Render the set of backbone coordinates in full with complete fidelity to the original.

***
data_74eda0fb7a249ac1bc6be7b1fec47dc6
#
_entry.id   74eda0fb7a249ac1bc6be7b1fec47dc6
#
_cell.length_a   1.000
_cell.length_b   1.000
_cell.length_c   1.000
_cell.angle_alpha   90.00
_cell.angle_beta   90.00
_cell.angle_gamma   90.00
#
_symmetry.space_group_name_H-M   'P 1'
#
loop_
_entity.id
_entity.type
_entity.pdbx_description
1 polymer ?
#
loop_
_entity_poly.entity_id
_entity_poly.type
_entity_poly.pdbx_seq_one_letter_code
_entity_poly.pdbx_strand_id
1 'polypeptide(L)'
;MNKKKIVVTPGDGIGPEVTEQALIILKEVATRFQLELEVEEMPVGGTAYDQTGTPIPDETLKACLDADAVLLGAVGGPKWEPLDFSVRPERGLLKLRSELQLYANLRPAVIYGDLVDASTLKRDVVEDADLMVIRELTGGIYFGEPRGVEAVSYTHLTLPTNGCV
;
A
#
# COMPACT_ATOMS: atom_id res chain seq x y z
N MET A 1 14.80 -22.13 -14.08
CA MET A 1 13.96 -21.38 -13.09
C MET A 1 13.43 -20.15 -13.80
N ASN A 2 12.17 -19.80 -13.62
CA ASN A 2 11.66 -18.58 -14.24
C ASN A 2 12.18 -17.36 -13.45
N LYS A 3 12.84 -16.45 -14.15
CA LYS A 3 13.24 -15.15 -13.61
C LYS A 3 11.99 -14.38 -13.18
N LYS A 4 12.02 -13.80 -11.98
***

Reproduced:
data_74eda0fb7a249ac1bc6be7b1fec47dc6
#
_entry.id   74eda0fb7a249ac1bc6be7b1fec47dc6
#
_cell.length_a   1.000
_cell.length_b   1.000
_cell.length_c   1.000
_cell.angle_alpha   90.00
_cell.angle_beta   90.00
_cell.angle_gamma   90.00
#
_symmetry.space_group_name_H-M   'P 1'
#
loop_
_entity.id
_entity.type
_entity.pdbx_description
1 polymer ?
#
loop_
_entity_poly.entity_id
_entity_poly.type
_entity_poly.pdbx_seq_one_letter_code
_entity_poly.pdbx_strand_id
1 'polypeptide(L)'
;MNKKKIVVTPGDGIGPEVTEQALIILKEVATRFQLELEVEEMPVGGTAYDQTGTPIPDETLKACLDADAVLLGAVGGPKWEPLDFSVRPERGLLKLRSELQLYANLRPAVIYGDLVDASTLKRDVVEDADLMVIRELTGGIYFGEPRGVEAVSYTHLTLPTNGCV
;
A
#
# COMPACT_ATOMS: atom_id res chain seq x y z
N MET A 1 14.80 -22.13 -14.08
CA MET A 1 13.96 -21.38 -13.09
C MET A 1 13.43 -20.15 -13.80
N ASN A 2 12.17 -19.80 -13.62
CA ASN A 2 11.66 -18.58 -14.24
C ASN A 2 12.18 -17.36 -13.45
N LYS A 3 12.84 -16.45 -14.15
CA LYS A 3 13.24 -15.15 -13.61
C LYS A 3 11.99 -14.38 -13.18
N LYS A 4 12.02 -13.80 -11.98